So, we headed over as near to Cibeles as possible to wait for the Pope’s welcoming parade.

We're all waiting for him!

Pope Benedict XVI was scheduled to arrive at around 7:00pm, but we were already at our spot by 4. So what do to while waiting?

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Jornada Mundial de la Juventud (WYD Chronicles, Part 1 of 4)

Also known as: Hola, Madrid and JMJ!
Translation: World Youth Day (WYD Chronicles, Part 1 of 4) — I know the title is redundant, but let me be :P
Warning: Photo dump ahead. :D

So the weeks leading to our flight to Madrid was really kind of busy. Okay, that was an understatement – it was busy. Seeing that we only had our visa a month before we had to leave, and my ticket was booked three weeks before I had to leave, and I also got sick two weeks before I had to fly…it was crazy. It was a good kind of crazy, though, even if I had to remind myself every time I feel stressed that it’s all good1.

The other, excited part of me couldn’t believe that I was actually almost about to leave. I mean, I only dreamed of this at the start of the year. Now that it was almost a reality, that part of me couldn’t help but be amazed at it. Truth be told, it was almost like the month of August was nonexistent, because I had no idea what to expect during the second half that I would be spending in Europe.

But enough of that. The days leading to the flight was kind of a whirlwind — with meetings (finally meeting other delegates and sort-of finalizing our itinerary for the second week of the trip), work stuff, dinner, send-off stuff and shopping. When Sunday night finally rolled around, I was so wound up with anticipation that I could hardly sleep!

Then came the long wait at the airport before the flight. I was there extra early because our car’s plate number was part of the coding, but I didn’t mind. I was excited and nervous because again, I wasn’t sure what to expect. Especially that I have been out of community for so long and everyone I was with for the next two weeks were all so active.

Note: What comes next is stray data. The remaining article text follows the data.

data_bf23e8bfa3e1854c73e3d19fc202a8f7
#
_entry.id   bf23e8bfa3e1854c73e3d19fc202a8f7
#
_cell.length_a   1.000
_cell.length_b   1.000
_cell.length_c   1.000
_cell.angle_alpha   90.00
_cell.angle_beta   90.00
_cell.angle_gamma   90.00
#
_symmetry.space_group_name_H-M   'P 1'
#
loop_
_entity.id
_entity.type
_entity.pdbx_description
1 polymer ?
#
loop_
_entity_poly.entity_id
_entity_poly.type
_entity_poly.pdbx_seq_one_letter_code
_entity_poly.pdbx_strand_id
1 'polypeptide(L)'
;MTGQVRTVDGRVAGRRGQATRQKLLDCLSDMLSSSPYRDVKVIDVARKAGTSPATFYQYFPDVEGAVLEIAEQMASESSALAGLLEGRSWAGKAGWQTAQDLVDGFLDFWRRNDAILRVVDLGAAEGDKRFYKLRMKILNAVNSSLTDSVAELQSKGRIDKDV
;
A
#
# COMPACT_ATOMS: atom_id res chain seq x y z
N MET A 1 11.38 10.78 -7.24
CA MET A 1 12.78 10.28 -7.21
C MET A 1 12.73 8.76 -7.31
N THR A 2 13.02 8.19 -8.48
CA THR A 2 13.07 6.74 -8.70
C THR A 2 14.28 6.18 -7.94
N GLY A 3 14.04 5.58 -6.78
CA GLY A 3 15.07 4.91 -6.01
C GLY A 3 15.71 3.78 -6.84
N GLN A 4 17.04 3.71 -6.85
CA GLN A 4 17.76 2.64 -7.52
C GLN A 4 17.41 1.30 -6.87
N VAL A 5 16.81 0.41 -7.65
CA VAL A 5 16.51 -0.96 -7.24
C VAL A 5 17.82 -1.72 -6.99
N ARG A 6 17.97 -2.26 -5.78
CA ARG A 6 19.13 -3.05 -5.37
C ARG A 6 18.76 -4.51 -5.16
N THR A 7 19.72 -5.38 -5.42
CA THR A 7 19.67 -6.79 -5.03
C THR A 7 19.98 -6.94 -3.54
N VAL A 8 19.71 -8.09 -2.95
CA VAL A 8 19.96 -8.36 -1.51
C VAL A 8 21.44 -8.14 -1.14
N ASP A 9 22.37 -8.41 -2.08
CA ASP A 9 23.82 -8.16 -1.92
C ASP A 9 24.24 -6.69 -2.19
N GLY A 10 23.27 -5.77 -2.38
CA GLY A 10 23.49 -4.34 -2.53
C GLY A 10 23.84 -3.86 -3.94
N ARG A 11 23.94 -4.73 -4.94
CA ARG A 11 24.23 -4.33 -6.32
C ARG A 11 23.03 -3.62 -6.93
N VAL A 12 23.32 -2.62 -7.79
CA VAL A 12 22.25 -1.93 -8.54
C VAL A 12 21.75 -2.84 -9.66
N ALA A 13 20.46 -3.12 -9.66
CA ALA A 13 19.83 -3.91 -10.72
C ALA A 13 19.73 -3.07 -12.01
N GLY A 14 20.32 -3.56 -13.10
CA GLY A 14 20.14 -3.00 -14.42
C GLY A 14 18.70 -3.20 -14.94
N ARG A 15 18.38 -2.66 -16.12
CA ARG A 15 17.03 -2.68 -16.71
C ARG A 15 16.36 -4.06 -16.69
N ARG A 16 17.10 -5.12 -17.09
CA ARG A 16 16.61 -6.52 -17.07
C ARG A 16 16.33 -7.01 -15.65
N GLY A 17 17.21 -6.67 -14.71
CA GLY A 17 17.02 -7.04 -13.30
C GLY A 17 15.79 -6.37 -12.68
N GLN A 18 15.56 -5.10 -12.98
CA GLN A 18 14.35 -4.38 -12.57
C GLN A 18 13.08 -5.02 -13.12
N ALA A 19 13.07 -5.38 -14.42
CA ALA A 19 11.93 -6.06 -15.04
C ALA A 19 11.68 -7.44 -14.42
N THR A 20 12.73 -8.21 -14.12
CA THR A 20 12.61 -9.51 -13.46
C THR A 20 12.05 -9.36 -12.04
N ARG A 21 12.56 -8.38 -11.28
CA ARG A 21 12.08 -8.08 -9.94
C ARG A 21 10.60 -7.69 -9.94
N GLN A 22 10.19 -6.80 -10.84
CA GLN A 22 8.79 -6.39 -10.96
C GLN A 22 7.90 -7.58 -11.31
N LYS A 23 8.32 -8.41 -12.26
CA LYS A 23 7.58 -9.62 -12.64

But like what they said before the trip: empty yourself out and God will fill you in the next few days. Why not, right?

Cookie Monster the traveling doll, first time on a plane :)

There wasn’t really much to say about the flight because it was…well, long. It was my first time to fly for more than 4 hours, so I entertained myself with movies and my Kindle and took pictures of clouds, like this:

Aerial shot! =) I think this was somewhere in Russia?

Too bad I always seem to get the wing seats.

But anyway. We arrived at Amsterdam about 12 hours later — it was 7:00pm in Europe, but it was bright as day. Talk about jarring my body clock.

Just arrived at Schiphol Amsterdam airport. It's 7:00pm but LOOK. HOW. BRIGHT. IT. WAS.

We got on our connecting flight to Madrid an hour later — me and Mitch — while the rest of the team stayed in Amsterdam for the night. Four hours later, we got to Madrid, and our SFC hosts picked us up in the airport. We got settled in, ate breakfast at midnight (because it was already 6:00am in Manila) and finally, finally settled to sleep. After all, World Youth Day officially starts tomorrow — and we need to keep our energies up by then.

The next day.

Buenos días, Madrid!

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  1. Besides, I get asthma wheezes when I get stressed, so stress was a no-no []